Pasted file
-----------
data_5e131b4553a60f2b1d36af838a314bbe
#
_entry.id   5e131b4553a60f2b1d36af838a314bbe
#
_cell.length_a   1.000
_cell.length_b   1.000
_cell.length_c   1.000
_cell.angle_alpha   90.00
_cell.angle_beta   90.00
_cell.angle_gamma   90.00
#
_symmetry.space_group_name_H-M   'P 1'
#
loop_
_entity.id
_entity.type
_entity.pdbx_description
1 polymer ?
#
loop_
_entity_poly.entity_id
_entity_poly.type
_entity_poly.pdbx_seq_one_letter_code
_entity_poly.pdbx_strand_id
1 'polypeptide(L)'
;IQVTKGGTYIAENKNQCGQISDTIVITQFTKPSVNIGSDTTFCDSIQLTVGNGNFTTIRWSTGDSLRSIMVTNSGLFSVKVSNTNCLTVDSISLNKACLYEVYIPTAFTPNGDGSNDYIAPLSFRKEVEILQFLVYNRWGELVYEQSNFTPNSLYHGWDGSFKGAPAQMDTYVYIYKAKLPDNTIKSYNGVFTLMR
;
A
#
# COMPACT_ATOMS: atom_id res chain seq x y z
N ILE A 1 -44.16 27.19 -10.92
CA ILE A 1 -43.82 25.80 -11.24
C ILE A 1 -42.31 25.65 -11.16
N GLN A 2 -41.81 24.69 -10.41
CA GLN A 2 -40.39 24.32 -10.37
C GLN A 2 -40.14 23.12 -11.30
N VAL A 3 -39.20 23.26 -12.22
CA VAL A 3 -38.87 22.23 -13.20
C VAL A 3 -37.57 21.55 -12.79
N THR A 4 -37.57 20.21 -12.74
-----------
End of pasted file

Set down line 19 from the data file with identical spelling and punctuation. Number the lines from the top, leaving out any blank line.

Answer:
#